Data compiled under the study shows that overweight individuals who switch to diet soda roughly consume the same number of calories as overweight adults who drink regular soda. Click here to read more about the research study.

diet-soda-and-weight-loss

 Disclaimer: Weight loss results may vary. We do not guarantee any specific results.

The new real estate in your stomach or pouch is PRIME (meaning there’s limited space in there)! You don’t want to fill it with junk. It is important to eat nutrient-rich food in appropriate quantities.

References

  1. SFGate Healthy Eating, Kelsey Casselbury. “How Much Sugar is Really in a Soda?” Accessed 11 July 2018.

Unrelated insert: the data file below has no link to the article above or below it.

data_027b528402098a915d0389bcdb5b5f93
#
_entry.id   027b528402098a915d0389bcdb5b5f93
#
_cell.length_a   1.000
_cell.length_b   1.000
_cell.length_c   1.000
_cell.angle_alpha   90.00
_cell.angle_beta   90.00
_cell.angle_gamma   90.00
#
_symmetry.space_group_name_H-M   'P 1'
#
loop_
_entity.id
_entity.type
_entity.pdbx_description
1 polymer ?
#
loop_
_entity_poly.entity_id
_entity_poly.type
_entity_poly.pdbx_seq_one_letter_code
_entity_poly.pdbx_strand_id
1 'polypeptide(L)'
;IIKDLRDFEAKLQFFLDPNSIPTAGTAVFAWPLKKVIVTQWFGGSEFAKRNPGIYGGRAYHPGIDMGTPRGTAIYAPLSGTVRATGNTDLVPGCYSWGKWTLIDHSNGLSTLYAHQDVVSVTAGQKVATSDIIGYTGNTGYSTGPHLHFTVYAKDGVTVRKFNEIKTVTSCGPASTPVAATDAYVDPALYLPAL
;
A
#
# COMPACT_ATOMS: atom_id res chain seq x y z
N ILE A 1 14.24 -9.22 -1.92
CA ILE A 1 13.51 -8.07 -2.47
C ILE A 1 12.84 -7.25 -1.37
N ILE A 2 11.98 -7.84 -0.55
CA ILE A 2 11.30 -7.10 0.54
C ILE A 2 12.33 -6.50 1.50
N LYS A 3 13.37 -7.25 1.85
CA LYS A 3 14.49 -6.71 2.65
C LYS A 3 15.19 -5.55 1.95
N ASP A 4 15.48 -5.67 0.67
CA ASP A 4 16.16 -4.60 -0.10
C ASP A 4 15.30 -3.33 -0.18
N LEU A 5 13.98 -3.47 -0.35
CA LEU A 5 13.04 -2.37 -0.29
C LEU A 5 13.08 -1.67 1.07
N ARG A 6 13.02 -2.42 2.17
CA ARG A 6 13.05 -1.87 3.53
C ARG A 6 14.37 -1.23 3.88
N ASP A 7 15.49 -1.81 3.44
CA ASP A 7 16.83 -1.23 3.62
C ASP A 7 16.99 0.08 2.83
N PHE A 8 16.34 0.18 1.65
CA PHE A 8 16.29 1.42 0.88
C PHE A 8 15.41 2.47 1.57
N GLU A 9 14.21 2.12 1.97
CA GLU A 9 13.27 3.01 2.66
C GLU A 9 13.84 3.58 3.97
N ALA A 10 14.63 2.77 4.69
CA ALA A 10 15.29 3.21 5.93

2. Benson-Davies, Sue, Michael L. Davies, and Kendra Kattelmann. “Understanding Eating and Exercise Behaviors in Post Roux-En-Y Gastric Bypass Patients: A Quantitative and Qualitative Study.” Bariatric Surgical Practice and Patient Care2 (2013): 61–68. PMC. Web. 19 July 2018.
  3. Graham Y. et al. “Patient Experiences of Adjusting to Life in the First 2 Years after Bariatric Surgery: A Qualitative Study”. Clinical Obesity 5 (2017): 323-335. PMS. Web. Accessed 11 July 2018.
  4. Holly Strawbridge, “Artificial Sweeteners: Sugar-free, but at what cost?” Harvard Health Publishing (Harvard Medical School) 20 July 2018.
  5. Ferraro, Pietro Manuel et al. “Soda and Other Beverages and the Risk of Kidney Stones.” Clinical Journal of the American Society of Nephrology: CJASN 8.8 (2013): 1389–1395. PMC. Web. 19 July 2018.
  6. Seal, Adam D. et al. “Coffee with High but Not Low Caffeine Content Augments Fluid and Electrolyte Excretion at Rest.” Frontiers in Nutrition 4 (2017): 40. PMC. Web. 20 July 2018.


Updated on March 3, 2021